D&D Monster Symbiotes
During the post-show Discord chat for today’s Wandering DMs episode, the topic of multiple monsters operating in a symbiotic state came up. It’s a delightful way of turning up the danger and excitement, so I decided to both document those ideas here and come up with some more. Of course, since I’m not a fan of using stock monsters in TTRPGs, I’d find other ways to spice these up for my own use, but I’ll stick with stock monsters for the purposes of this list in the name of general applicability (and under the assumption that other GMs who make their own monsters would be able to adapt these pairings to their own tastes based on why they go well together).
1. Corporeal Undead (Zombies, Ghouls, etc.) + Necrophagous Critters (Rot Grubs, Carrion Crawler Larvae, etc.)
Mashing together ideas about carrion crawlers laying eggs in corpses and PCs turning into zombies/ghouls was where the whole discussion started. The undead serve as a vessel to transport what would otherwise be traps-as-monsters to the PCs, and the additional threat posed by the critters ramps up the intensity of fighting the undead. Extra points for also leading to disgusting visual descriptions (though you can also get that with just normal maggots or worms as done in The Crucible of Freya, if you don’t want more danger).
2. Gelatinous Cube + Skeletons
Credit to Paul for this idea. Since bones floating in a gelatinous cube are a common telegraph for that ooze, the extra threat might be overlooked more easily by veteran players than novices, which is always a nice bonus. This can also work with any sort of ooze monster that doesn’t consume bones and any sort of bone-based monster (like a bone golem). For whatever reason, the whole idea seems somehow reminiscent of the red skeletons in classic Castlevania games even though the visual is probably more like the ectoplasm enemies in Darkest Dungeon.
3. Skeletons/Zombies + Fungus/Mold/Plant Monsters
Similar to the first one, this is about using fairly weak undead as transportation vessels for more dangerous monsters that are generally stationary (or nearly so). Skeletons with fungi growing on them is an idea that I’ve used before to good effect, and the general banter that followed with Dan and Paul as well as fellow fans Baquies and Joshua Macy brought up the other possibilities. As someone who’s a big fan of those plant-like monsters for some reason, I’m looking forward to a chance to put this to use.
4. Gargoyles + Green Slime
An idea for when you want a transportation vessel that isn't undead. Gargoyles aren’t much of a threat by default in most editions of D&D (perhaps aside from often resisting non-magical weapons), but they’re both made of stone and capable of flight. Green slime is very dangerous (particularly in pre-2000 editions of D&D), but it’s rather stationary and easily destroyed once noticed. However, green slime doesn’t affect stone, so it could hitch a ride on the gargoyles to be spread more easily while also being somewhat protected from retaliation by virtue of being out of reach. This same trick can work with other molds/oozes/plants/slimes/etc. that don’t affect stone. The gargoyles could potentially be switched for other stone monsters, but their flight is a key part of what makes them so much more dangerous when paired with green slime.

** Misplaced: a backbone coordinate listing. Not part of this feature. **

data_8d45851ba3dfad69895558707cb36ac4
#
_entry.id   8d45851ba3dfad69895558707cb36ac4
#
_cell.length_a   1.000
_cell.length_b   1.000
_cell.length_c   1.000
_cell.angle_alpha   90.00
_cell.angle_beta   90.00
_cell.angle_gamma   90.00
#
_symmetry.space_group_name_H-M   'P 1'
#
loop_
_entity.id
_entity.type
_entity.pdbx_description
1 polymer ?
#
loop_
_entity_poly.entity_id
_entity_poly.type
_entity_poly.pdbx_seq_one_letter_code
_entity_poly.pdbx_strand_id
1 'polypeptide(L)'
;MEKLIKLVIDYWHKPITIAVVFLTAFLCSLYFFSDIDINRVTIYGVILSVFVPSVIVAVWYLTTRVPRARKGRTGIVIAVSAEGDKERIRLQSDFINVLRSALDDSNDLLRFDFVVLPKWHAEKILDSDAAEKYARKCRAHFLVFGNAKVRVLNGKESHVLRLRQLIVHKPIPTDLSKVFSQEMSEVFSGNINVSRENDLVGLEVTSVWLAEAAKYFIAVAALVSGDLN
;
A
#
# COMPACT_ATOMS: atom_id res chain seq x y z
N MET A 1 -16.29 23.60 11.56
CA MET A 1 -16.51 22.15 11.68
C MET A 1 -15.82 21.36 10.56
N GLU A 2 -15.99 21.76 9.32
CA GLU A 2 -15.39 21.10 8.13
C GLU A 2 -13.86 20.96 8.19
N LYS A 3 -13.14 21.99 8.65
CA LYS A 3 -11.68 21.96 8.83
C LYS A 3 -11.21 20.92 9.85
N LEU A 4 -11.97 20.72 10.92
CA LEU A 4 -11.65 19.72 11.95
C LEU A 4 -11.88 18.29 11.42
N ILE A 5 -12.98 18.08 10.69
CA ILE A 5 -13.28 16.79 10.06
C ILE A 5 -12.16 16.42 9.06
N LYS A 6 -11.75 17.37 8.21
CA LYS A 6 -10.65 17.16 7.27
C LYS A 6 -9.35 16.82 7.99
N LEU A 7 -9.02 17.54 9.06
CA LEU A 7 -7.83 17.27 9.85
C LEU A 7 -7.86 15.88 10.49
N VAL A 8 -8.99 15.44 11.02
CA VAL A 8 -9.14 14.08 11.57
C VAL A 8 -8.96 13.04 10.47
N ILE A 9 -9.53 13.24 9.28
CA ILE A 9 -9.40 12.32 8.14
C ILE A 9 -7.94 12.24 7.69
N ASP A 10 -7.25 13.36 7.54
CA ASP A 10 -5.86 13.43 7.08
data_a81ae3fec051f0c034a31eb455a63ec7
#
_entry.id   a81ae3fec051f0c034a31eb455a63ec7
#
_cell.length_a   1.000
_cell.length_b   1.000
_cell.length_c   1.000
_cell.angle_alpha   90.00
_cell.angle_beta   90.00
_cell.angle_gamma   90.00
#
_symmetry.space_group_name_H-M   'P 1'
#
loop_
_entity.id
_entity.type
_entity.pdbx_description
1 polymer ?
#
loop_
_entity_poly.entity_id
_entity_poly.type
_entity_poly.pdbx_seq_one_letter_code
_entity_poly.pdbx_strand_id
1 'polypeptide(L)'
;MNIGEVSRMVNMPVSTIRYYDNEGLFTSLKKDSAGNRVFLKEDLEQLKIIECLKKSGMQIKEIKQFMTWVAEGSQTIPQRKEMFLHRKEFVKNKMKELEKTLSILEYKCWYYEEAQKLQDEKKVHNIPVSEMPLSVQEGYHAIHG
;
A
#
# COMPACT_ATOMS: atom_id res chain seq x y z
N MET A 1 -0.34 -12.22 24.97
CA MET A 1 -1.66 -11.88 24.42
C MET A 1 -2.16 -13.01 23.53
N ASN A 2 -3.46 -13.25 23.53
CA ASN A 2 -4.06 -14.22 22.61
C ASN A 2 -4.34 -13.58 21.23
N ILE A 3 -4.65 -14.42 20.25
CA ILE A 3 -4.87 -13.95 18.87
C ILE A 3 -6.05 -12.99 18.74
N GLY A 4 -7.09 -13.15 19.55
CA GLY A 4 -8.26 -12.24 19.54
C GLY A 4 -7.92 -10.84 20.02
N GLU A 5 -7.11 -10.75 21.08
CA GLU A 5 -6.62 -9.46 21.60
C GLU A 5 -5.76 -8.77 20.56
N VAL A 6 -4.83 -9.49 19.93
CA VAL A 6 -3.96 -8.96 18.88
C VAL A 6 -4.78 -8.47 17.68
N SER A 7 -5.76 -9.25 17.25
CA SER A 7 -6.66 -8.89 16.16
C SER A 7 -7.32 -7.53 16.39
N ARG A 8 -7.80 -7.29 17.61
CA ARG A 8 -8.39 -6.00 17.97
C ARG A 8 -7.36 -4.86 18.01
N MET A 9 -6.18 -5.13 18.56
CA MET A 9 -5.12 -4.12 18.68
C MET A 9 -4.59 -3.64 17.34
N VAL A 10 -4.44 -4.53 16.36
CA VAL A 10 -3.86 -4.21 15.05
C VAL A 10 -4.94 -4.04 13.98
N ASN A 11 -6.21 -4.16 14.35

5. Grimlocks + Shadows
This is a bit of an unintuitive combination, but hear me out. Grimlocks are blind, so they’re at ease in total darkness. Shadows would be nigh-invisible without a source of light. Granted, the shadows could also feed on the grimlocks with impunity if they so desired, so magical or otherwise supernatural compulsion might be necessary to make them all work together. If you can find a way to pull it off, though, it can be a devastating combination. Pairing other incorporeal creatures with grimlocks could also work, as could other blind creatures with shadows, all depending on the specifics. Of the blind creatures that might work with the type of person who’d typically command shadows, grimlocks seemed the best general partner minion(*), but I might be overlooking something.
(*): I'm aware of skeletons, which admittedly would be a great match in settings where they don’t have conventional vision, but double-dipping on undead means too many vulnerabilities to anti-undead measures.
6. Harpies + Otyughs
Here’s an ecological pairing that also has combat synergies. Harpies are filthy creatures, and otyughs thrive in filth, so the two ought to get along great in that capacity. When it comes to fighting, otyughs can use their tentacles to hold foes in place while the harpies attack from the air. Other flying creatures can work in place of the harpies, but I feel like their filthiness works too well lore-wise with otyughs to replace them, and I have similar thoughts for replacing the otyughs with other grappling creatures (like giant crabs or ropers).
7. Petrifying Creatures (Cockatrice, Basilisk, Gorgon, etc.) + Xorn
This is another ecological pairing with combat synergies. The petrifying creatures can turn fleshy targets (like most PCs) into stone. Xorn eat stone. Thus, aside from the obvious, the xorn would threaten petrified PCs to put more pressure on the rest of the party to get them out of the encounter intact and suitable for restoration. In a bit of a twist compared to the rest of this list, the pairing might make the xorn less of a danger in combat (as they’d be distracted by the appetizing new snacks) and turn them into more of a high-stakes negotiation built into a combat situation with the petrifying creatures. This would still make the combat more dangerous by encouraging some of the PCs to turn their attention to the xorn, essentially splitting the party while still keeping them all together, and those sort of split-objective combats are often much more interesting than more straightforward affairs.